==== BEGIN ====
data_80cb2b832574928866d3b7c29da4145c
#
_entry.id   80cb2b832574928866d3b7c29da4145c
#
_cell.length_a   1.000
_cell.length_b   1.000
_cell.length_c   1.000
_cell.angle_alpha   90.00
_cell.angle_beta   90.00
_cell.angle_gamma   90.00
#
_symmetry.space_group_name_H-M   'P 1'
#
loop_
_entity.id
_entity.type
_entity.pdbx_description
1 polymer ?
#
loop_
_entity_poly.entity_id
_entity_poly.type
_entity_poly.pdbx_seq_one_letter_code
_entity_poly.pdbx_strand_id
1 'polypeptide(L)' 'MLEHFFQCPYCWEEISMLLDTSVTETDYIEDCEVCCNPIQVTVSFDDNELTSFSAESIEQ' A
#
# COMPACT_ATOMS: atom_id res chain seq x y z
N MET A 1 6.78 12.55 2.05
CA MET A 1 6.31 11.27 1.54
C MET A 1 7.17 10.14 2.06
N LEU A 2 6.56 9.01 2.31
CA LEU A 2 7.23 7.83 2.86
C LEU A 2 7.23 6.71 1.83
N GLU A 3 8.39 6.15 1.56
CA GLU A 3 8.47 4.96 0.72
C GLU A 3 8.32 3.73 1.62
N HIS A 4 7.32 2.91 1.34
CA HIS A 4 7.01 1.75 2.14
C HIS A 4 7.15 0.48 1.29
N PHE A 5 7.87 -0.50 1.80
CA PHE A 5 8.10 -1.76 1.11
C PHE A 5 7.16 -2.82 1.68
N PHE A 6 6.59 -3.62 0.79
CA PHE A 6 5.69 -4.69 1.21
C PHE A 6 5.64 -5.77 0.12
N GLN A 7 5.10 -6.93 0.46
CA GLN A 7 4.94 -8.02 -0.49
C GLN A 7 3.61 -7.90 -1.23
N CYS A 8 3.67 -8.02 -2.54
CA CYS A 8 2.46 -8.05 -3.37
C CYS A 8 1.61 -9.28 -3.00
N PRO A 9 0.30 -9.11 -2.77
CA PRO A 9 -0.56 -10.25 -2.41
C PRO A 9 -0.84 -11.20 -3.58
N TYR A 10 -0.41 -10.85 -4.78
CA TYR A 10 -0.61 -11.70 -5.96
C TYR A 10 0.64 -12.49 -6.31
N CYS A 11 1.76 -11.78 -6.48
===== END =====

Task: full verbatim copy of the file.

data_80cb2b832574928866d3b7c29da4145c
#
_entry.id   80cb2b832574928866d3b7c29da4145c
#
_cell.length_a   1.000
_cell.length_b   1.000
_cell.length_c   1.000
_cell.angle_alpha   90.00
_cell.angle_beta   90.00
_cell.angle_gamma   90.00
#
_symmetry.space_group_name_H-M   'P 1'
#
loop_
_entity.id
_entity.type
_entity.pdbx_description
1 polymer ?
#
loop_
_entity_poly.entity_id
_entity_poly.type
_entity_poly.pdbx_seq_one_letter_code
_entity_poly.pdbx_strand_id
1 'polypeptide(L)' 'MLEHFFQCPYCWEEISMLLDTSVTETDYIEDCEVCCNPIQVTVSFDDNELTSFSAESIEQ' A
#
# COMPACT_ATOMS: atom_id res chain seq x y z
N MET A 1 6.78 12.55 2.05
CA MET A 1 6.31 11.27 1.54
C MET A 1 7.17 10.14 2.06
N LEU A 2 6.56 9.01 2.31
CA LEU A 2 7.23 7.83 2.86
C LEU A 2 7.23 6.71 1.83
N GLU A 3 8.39 6.15 1.56
CA GLU A 3 8.47 4.96 0.72
C GLU A 3 8.32 3.73 1.62
N HIS A 4 7.32 2.91 1.34
CA HIS A 4 7.01 1.75 2.14
C HIS A 4 7.15 0.48 1.29
N PHE A 5 7.87 -0.50 1.80
CA PHE A 5 8.10 -1.76 1.11
C PHE A 5 7.16 -2.82 1.68
N PHE A 6 6.59 -3.62 0.79
CA PHE A 6 5.69 -4.69 1.21
C PHE A 6 5.64 -5.77 0.12
N GLN A 7 5.10 -6.93 0.46
CA GLN A 7 4.94 -8.02 -0.49
C GLN A 7 3.61 -7.90 -1.23
N CYS A 8 3.67 -8.02 -2.54
CA CYS A 8 2.46 -8.05 -3.37
C CYS A 8 1.61 -9.28 -3.00
N PRO A 9 0.30 -9.11 -2.77
CA PRO A 9 -0.56 -10.25 -2.41
C PRO A 9 -0.84 -11.20 -3.58
N TYR A 10 -0.41 -10.85 -4.78
CA TYR A 10 -0.61 -11.70 -5.96
C TYR A 10 0.64 -12.49 -6.31
N CYS A 11 1.76 -11.78 -6.48